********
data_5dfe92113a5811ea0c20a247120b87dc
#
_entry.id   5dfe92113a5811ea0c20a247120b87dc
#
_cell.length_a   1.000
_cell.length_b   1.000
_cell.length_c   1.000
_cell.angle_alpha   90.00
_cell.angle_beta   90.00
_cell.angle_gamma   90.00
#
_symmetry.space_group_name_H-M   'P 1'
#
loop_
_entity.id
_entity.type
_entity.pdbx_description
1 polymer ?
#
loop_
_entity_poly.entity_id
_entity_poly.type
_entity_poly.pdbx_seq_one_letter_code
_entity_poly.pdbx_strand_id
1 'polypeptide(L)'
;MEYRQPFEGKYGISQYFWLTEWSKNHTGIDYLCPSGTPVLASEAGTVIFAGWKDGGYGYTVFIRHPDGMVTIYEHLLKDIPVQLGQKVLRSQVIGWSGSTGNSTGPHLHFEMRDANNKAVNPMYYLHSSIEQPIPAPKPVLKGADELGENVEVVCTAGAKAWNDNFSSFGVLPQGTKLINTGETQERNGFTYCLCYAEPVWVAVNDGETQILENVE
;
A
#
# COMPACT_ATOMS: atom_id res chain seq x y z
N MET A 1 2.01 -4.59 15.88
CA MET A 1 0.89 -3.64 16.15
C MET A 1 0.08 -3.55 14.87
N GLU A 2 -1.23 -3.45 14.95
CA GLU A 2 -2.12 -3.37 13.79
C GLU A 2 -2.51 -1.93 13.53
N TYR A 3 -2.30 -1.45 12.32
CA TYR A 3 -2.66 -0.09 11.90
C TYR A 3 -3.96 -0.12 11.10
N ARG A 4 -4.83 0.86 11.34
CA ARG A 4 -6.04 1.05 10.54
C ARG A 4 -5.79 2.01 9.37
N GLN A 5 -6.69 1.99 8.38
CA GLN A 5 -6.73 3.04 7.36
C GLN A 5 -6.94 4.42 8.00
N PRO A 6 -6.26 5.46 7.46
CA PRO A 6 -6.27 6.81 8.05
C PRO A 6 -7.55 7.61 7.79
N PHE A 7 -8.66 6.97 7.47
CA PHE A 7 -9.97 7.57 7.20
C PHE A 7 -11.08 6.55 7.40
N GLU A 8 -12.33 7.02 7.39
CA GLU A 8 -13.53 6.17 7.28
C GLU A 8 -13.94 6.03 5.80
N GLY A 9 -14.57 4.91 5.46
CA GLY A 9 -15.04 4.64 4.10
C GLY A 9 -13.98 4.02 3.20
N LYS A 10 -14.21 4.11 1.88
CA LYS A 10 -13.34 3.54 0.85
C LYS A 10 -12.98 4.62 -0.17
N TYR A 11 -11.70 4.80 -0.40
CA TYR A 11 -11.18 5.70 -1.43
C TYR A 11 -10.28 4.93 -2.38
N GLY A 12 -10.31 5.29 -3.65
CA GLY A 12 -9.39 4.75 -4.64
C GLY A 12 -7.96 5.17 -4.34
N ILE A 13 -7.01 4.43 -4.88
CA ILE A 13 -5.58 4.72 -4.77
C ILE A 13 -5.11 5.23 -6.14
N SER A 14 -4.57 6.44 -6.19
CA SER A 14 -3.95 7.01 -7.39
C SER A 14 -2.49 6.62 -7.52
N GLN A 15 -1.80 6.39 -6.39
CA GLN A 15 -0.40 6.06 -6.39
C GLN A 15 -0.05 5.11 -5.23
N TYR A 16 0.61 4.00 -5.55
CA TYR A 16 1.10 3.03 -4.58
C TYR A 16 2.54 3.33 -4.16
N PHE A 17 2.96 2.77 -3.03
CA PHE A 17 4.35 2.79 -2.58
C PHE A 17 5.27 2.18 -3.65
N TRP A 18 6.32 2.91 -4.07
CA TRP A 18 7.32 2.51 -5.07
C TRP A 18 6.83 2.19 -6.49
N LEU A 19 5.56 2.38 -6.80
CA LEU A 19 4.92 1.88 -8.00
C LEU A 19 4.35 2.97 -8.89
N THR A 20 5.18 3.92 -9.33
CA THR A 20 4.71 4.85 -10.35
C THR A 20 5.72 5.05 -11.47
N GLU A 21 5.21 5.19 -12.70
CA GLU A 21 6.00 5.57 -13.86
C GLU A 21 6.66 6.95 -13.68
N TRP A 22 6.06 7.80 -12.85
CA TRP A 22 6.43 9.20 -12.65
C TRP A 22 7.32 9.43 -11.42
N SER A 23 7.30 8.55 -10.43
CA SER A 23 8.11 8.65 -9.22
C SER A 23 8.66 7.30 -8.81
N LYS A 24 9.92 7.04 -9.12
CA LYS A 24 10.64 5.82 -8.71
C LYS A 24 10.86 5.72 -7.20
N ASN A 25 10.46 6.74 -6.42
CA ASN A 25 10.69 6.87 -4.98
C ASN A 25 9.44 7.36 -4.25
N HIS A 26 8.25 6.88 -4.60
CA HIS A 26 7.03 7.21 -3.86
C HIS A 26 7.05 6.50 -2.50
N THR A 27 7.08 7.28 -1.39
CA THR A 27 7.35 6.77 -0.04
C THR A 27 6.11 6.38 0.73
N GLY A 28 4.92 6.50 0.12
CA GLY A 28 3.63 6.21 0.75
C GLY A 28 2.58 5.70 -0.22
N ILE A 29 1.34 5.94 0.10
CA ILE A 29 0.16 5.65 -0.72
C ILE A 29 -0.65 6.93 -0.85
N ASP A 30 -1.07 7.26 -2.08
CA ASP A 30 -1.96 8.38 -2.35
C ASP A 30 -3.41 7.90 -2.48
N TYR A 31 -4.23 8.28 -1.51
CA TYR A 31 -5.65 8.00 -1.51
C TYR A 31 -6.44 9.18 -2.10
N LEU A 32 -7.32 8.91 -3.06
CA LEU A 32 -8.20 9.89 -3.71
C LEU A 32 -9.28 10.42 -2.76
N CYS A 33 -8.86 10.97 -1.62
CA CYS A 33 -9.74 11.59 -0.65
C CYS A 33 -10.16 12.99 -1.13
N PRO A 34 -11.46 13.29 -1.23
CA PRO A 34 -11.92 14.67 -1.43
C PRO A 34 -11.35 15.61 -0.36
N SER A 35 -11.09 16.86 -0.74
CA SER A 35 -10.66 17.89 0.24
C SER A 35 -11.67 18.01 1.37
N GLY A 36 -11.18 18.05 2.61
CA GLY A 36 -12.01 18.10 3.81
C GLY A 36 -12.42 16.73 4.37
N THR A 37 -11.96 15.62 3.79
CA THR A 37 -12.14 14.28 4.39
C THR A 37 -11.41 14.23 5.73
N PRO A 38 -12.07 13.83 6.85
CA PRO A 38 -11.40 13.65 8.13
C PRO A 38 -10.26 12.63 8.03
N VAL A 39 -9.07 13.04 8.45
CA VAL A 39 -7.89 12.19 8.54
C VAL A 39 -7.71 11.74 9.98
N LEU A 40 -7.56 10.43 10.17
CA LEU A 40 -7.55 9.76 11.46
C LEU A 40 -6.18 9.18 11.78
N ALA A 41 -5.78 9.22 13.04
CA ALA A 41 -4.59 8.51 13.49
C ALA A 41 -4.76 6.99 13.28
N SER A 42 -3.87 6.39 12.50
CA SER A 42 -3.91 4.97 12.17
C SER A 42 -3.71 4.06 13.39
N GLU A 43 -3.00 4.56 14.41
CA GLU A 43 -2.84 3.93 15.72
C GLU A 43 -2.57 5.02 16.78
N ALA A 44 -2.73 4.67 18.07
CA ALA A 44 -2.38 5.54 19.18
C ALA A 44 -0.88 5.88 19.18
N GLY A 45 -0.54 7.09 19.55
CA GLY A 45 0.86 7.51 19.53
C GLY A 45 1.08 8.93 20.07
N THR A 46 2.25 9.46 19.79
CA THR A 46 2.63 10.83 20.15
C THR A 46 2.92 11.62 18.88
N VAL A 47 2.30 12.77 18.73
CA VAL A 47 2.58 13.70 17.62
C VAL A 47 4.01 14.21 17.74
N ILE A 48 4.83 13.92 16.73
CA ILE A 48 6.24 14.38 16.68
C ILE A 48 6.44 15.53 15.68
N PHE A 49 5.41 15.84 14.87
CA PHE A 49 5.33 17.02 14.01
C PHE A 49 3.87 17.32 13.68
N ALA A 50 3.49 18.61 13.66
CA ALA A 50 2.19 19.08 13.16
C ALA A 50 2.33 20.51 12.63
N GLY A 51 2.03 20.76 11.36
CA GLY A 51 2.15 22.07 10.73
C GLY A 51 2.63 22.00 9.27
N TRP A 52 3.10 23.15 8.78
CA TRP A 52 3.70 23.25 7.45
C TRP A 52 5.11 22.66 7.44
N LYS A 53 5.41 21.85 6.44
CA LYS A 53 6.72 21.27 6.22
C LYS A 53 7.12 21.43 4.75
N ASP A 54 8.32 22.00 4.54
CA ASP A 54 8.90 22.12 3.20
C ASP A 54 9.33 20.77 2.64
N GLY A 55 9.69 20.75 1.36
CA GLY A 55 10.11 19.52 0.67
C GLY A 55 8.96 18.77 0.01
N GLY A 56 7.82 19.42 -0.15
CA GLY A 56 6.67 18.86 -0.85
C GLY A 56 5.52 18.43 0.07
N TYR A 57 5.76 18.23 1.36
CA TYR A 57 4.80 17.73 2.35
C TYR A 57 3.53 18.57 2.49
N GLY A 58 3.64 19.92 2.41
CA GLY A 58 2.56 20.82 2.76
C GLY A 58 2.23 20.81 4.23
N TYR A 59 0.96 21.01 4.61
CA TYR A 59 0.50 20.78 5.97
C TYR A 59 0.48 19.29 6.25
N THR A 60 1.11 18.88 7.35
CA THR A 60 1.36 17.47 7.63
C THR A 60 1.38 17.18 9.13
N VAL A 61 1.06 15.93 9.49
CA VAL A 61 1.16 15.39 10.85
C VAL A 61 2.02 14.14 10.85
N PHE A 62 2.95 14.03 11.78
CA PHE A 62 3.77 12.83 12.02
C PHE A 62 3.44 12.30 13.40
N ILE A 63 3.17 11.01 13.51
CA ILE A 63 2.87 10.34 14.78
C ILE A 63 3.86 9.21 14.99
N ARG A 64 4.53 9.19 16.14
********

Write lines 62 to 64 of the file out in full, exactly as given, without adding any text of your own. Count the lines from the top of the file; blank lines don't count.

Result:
CA TYR A 11 -11.18 5.70 -1.43
C TYR A 11 -10.28 4.93 -2.38
N GLY A 12 -10.31 5.29 -3.65